When your boss is yelling at you to make the app faster it's very convenient to pass the buck onto the framework. Whenever I'm targeting performance problems (be it in ExtJS or elsewhere) I'm usually looking for a much bigger improvement than a mere 2x. Typically performance problems are with specific parts of an app and I'm looking to get a 10x or 100x improvement.
With 4.0 performance was a real struggle but with 4.1 I don't find it any harder than it was with ExtJS 2 or 3. It doesn't come for free but it is very attainable.
The transition of community extensions (UXs) from 3 to 4 is a problem. I'd say that generally this is more of a problem for upgrading apps rather than starting a new one from scratch though. You should always be sceptical of UXs, it's difficult to know how well written they are or how much difficulty they will cause you upgrading in future. You've got to ask yourself whether you're willing to pin the success of your UI on some code bashed together by a bloke in a shed. A couple of UXs might be a risk worth taking but I've seen apps that use dozens of them and that's just asking for trouble.
On the point about new features, ExtJS 4 does have a number of new features from an end-user's perspective. Generally there's a progression of features whereby they first become official demos and then subsequently become core features. Off the top of my head, tree grids, drawing, several charting features and row editing all became core features in 4. New demos, such as TreePicker, have been added and may become full features in future. That said, many of my favourite features aren't end-user facing, that doesn't mean they don't exist or don't have any value.
17 Jun 2012 2:32 PM #6
Considering that there are also some Ajax requests there, in most of the time it's starting from 500ms, so the user unfortunately notices. If we bring Tabs to the game, the users perceives even a bigger difference. Another visible fact is not just the bad response time but also the hit on the CPU - that is very visible for the user, since sometimes the browser is freezing because of this (mostly IE). One can compare also the memory and cpu of both Ext3 and Ext4 official examples and see that the difference is quite big there too - so on complex applications, not just hello world hand coded examples, the difference will be even worse .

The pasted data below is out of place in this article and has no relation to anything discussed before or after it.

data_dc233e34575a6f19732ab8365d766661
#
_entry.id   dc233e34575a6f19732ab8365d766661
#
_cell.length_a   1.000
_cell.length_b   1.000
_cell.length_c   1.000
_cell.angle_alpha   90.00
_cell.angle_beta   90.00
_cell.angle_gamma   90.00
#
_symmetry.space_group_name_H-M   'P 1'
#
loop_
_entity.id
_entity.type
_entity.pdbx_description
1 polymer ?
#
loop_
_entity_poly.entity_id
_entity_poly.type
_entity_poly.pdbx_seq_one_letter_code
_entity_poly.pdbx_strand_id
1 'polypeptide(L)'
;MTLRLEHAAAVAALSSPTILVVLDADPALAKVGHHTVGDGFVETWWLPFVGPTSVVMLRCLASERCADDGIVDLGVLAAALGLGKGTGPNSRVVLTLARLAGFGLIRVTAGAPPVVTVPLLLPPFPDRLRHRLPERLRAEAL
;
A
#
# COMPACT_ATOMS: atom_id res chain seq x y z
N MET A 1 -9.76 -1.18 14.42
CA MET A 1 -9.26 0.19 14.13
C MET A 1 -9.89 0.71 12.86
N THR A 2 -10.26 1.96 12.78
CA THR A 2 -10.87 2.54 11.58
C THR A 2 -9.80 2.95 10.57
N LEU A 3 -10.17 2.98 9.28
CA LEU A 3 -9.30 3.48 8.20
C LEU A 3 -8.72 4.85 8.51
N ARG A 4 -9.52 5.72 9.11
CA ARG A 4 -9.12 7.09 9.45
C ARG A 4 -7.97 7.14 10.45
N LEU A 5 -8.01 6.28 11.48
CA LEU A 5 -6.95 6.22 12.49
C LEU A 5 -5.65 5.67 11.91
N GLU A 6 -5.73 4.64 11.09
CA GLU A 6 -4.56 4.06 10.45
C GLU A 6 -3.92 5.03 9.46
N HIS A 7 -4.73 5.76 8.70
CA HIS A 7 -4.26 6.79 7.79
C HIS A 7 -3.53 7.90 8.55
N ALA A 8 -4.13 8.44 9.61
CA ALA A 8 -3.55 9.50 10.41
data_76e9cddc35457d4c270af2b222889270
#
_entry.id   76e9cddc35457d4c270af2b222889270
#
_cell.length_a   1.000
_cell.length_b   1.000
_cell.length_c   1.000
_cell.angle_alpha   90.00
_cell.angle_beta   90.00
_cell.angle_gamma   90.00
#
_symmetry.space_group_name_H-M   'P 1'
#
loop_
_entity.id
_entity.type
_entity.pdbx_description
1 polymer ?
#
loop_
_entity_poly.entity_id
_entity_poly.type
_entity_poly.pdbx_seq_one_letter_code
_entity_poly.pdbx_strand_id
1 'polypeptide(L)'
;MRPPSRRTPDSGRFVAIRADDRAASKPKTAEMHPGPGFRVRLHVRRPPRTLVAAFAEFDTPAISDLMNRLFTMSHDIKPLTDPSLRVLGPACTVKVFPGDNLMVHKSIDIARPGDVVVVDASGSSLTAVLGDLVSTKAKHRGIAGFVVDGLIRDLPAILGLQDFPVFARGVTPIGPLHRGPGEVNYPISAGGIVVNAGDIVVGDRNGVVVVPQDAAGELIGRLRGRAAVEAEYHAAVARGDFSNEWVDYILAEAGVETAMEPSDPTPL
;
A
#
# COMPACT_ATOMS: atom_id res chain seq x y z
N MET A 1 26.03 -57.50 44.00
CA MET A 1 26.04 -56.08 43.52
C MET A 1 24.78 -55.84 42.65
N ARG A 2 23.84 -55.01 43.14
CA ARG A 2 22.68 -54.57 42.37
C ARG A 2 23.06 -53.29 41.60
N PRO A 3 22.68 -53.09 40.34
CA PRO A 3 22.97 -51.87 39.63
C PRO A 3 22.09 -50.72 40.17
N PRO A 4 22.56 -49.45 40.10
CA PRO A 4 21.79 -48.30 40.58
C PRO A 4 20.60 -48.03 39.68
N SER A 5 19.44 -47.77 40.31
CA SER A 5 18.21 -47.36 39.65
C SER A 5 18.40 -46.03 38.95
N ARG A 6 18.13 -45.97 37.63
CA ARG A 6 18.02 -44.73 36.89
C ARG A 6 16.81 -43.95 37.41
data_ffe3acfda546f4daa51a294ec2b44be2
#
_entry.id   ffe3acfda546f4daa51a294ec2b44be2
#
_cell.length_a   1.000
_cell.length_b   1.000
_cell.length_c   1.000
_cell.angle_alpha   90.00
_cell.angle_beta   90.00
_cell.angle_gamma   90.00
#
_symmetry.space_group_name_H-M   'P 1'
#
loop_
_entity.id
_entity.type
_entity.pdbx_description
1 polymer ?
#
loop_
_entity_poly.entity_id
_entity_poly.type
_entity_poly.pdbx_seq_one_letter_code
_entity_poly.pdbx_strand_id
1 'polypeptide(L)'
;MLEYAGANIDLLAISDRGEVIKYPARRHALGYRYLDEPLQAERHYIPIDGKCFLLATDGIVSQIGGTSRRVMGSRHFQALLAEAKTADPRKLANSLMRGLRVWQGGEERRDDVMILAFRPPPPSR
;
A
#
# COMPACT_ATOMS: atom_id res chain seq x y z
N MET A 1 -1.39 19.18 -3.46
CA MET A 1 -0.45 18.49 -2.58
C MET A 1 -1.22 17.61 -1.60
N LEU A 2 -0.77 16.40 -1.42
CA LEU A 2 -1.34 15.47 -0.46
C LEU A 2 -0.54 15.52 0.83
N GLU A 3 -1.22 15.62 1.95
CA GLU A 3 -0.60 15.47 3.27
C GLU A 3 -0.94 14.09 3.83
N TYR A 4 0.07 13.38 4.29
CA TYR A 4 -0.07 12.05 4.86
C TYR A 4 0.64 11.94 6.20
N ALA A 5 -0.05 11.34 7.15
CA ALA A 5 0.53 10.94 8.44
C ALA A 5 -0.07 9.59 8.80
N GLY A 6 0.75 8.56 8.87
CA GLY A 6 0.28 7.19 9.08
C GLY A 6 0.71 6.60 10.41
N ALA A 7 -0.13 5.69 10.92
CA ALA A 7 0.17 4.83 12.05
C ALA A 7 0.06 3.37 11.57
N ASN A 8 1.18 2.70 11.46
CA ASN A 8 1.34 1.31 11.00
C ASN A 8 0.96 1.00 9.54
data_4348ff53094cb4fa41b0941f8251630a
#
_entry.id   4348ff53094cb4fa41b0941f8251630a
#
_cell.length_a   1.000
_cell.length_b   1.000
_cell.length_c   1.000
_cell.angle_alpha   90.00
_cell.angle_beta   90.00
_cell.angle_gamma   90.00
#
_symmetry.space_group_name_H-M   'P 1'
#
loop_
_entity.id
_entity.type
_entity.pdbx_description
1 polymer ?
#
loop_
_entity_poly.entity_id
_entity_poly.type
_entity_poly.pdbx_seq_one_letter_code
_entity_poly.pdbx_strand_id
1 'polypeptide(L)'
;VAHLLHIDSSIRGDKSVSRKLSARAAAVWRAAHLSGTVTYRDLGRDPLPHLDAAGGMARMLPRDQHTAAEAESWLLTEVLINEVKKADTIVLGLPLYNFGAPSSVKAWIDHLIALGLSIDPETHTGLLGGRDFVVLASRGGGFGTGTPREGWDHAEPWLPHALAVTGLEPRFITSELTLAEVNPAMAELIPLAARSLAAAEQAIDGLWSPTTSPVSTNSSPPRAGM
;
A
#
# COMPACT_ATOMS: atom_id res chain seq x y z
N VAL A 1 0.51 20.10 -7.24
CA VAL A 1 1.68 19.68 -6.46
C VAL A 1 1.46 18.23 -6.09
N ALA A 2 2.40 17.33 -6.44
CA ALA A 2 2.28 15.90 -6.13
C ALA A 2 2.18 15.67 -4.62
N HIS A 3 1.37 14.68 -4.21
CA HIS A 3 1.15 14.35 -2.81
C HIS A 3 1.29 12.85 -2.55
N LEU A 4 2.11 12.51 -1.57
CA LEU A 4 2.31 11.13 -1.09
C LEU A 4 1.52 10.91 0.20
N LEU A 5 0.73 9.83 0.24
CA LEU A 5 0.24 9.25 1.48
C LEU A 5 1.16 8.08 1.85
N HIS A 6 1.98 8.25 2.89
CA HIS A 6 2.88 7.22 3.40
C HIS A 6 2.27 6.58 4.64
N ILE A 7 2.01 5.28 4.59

as the documentation covers what it does, and it does what it's saying, developers figure it out pretty quickly all sort of APIs. Even if namings and other things are not consistent, humans(and average developers) are very good at that, even if they don't like it or don't find it beautiful.
Fixing JS performance problems due to a few MB huge JS frameworks is something that is not in the range of most average developers however.
For us the decision to use ExtJS and not something else, in allot of cases depended on the availability of such UX elements - since one is supposed to just use them, not invent them like it would have been for other frameworks. Most of the Ext core UI elements exist in other frameworks too, so Sencha wouldn't have won in first place the race if it weren't for those many UX elements (this is true for most projects where Ext was chosen)
So for me to be able to sell to my managers the new version of Ext plus to have them understand and pay the migration costs from 3 to 4, there must be more visible elements there, not less (when counting the UX elements too).
18 Jun 2012 7:53 AM #7
You've made a number of good points in your last post. Despite first appearances I don't feel they're necessarily at odds with the points I was trying to make, they're just different observations of the same eco-system.
With the obvious exception I've actually quite enjoyed reading your posts. It's nice to see criticism presented without the usual screaming and negativity. I look forward to seeing you around the forums in future.